Rainshadow Road

By: Lisa Kleypas




To Jennifer Enderlin,



with thanks for your insight, patience, and encouragement—you are a gift I never take for granted.



Love always,

L.K.





Acknowledgments



As always, I owe endless gratitude to the many people who helped me in this process of getting words from my heart onto the printed page, especially my spectacular agent, Mel Berger, and my editor, Jennifer Enderlin, who deserves every flattering adjective in the dictionary. Huge thanks also to my much-adored friends at St. Martin’s Press, including Matthew Shear, Sally Richardson, Lisa Senz, John Murphy, Nancy Trypuc, Sarah Goldstein, Sara Goodman, John Karle, Olga Grlic, Jessica Preeg, Matt Baldacci, Anne Marie Tallberg, Brian Heller, and the entire sales force.

I couldn’t make it without the friendship and fantastic work of Cindy Blewett at Truly Texan, Sheila Clover and Michael Miller at Circle of Seven Productions, and Kim Castillo of Author’s Best Friend—I am incredibly lucky to have the benefit of so much talent.

Thanks to my lovely author friends Christina Dodd, Teresa Medeiros, Eloisa James, Connie Brockway, and Emily March, who help me spiritually, creatively, professionally, and every other possible “ly.”

I am blessed to be friends with some of the nicest and smartest people on the planet: Cristi Swayze, Rich and Amy Kittinger, Tonia Boze, Sue Carlson, Ellyn Ginsburg, and Lynda Lehner.

Thanks to Ireta and Harrell Ellis for their support, love, and great advice.

And most of all, thanks to my husband, Greg (my constant hero and favorite personal photographer), and our two fabulous children, who make every day of my life joyful.






One



When Lucy Marinn was seven years old, three things happened: Her little sister Alice got sick, she was assigned her first science fair project, and she found out that magic existed. More specifically, that she had the power to create magic. And for the rest of her life, Lucy would be aware that the distance between ordinary and extraordinary was only a step, a breath, a heartbeat away.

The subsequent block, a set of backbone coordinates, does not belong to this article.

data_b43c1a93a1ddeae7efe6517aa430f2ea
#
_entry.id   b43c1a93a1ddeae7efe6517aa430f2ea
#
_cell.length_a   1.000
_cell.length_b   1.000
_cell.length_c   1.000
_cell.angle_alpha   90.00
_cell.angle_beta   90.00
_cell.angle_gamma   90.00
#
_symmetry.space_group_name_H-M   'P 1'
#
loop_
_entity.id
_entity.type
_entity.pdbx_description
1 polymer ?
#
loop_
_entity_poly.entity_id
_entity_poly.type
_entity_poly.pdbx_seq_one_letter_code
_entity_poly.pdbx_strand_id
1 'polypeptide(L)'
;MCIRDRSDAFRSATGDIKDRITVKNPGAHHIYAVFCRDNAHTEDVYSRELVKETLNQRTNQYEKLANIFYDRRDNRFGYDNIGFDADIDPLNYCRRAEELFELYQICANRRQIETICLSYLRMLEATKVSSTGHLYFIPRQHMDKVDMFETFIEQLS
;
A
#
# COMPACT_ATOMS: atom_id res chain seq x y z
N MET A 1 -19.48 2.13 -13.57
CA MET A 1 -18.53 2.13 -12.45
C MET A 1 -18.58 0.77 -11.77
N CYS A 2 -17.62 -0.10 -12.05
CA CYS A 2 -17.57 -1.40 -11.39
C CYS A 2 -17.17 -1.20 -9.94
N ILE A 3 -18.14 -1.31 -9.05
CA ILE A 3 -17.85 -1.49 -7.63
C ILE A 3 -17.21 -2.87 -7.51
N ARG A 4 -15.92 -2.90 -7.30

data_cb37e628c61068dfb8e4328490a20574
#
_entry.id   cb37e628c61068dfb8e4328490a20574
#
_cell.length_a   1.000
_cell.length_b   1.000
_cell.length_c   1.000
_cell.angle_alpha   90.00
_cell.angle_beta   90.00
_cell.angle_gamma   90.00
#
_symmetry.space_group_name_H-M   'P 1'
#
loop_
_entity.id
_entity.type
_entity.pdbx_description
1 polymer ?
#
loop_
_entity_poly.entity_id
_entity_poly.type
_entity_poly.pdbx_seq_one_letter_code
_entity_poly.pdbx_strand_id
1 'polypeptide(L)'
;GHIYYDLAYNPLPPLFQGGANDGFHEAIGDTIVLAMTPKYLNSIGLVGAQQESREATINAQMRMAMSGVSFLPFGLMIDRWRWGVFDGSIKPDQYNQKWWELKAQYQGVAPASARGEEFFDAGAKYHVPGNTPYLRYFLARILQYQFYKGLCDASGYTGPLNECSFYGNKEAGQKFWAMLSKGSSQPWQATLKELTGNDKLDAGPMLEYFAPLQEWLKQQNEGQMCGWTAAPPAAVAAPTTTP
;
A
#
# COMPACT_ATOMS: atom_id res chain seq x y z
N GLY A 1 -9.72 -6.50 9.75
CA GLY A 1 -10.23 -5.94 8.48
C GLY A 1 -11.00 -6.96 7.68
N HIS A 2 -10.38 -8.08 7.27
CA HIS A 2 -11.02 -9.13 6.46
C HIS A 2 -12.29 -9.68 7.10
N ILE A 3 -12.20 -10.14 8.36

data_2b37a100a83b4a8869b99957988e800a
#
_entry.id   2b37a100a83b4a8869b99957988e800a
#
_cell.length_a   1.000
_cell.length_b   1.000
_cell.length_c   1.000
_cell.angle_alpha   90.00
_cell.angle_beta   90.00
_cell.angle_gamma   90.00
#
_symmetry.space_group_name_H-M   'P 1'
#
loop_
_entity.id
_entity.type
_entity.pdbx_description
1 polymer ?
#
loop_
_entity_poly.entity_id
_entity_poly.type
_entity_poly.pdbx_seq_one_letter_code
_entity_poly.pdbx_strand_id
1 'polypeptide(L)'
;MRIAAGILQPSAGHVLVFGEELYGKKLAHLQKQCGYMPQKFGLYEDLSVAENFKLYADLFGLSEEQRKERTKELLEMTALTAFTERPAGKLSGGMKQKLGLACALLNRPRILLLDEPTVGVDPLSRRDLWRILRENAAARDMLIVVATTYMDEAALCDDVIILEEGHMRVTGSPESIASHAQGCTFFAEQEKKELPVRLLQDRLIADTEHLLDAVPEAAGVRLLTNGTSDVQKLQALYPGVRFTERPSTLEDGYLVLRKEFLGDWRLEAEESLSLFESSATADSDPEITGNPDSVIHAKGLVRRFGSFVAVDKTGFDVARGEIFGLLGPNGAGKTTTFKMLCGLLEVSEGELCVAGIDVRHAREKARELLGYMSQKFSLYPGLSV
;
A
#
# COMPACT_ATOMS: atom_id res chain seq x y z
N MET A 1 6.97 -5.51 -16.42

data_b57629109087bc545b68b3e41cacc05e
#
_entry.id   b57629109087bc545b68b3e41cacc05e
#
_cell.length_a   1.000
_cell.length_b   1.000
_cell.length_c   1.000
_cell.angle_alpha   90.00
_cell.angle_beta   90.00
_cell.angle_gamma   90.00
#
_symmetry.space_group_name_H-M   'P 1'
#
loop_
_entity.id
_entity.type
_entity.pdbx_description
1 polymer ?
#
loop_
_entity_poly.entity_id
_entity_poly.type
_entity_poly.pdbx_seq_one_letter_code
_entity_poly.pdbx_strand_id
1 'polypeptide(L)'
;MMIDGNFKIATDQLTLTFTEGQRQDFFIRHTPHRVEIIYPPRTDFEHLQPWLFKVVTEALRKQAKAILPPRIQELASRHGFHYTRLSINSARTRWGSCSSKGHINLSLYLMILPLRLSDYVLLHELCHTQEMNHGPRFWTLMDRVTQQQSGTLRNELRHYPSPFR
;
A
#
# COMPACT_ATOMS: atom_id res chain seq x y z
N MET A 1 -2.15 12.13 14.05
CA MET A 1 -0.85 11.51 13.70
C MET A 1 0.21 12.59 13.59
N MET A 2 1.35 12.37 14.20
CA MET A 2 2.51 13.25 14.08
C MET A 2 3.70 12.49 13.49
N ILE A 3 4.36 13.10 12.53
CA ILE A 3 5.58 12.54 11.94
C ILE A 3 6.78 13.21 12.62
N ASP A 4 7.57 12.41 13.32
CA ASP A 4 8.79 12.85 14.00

But this was not the kind of knowledge that made one bold and daring. At least not in Lucy’s case. It made her cautious. Secretive. Because the revelation of a magical ability, particularly one that you had no control over, meant you were different. And even a child of seven understood that you didn’t want to find yourself on the wrong side of the dividing line between different and normal. You wanted to belong. The problem was, no matter how well you kept your secret, the very fact of having one was enough to separate you from everyone else.

She was never certain why the magic came when it did, what succession of events had led to its first appearance, but she thought it had all started on the morning when Alice had woken with a stiff neck, a fever, and a bright red rash. As soon as Lucy’s mother saw Alice, she shouted for her father to call the doctor.

Frightened by the turmoil in the house, Lucy sat on a kitchen chair in her nightgown, her heart pounding as she watched her father slam down the telephone receiver with such haste that it bounced off its plastic cradle.

“Find your shoes, Lucy. Hurry.” Her father’s voice, always so calm, had splintered on the last word. His face was skull-white.

“What’s happening?”

“Your mother and I are taking Alice to the hospital.”

“Am I going too?”

“You’re going to spend the day with Mrs. Geiszler.”

At the mention of their neighbor, who always shouted when Lucy rode her bike across her front lawn, she protested, “I don’t want to. She’s scary.”

“Not now, Lucy.” He had given her a look that had caused the words to dry up in Lucy’s throat.

They had gone to the car, and her mother had climbed into the backseat, holding Alice as if she were an infant. The sounds Alice had made were so startling that Lucy put her hands over her ears. She shrank herself into as little space as possible, the humid vinyl seat covers sticking to her legs. After her parents dropped her off at Mrs. Geiszler’s house, they drove away in such a hurry that the tires of the minivan bruised the driveway with black marks.

Mrs. Geiszler’s face was creased like a shutter door as she told Lucy not to touch anything. The house was filled with antiques. The agreeable mustiness of old books and the lemon tang of furniture polish hung in the air. It was as quiet as church, no sounds of television in the background, no music, no voices or telephone ringing.

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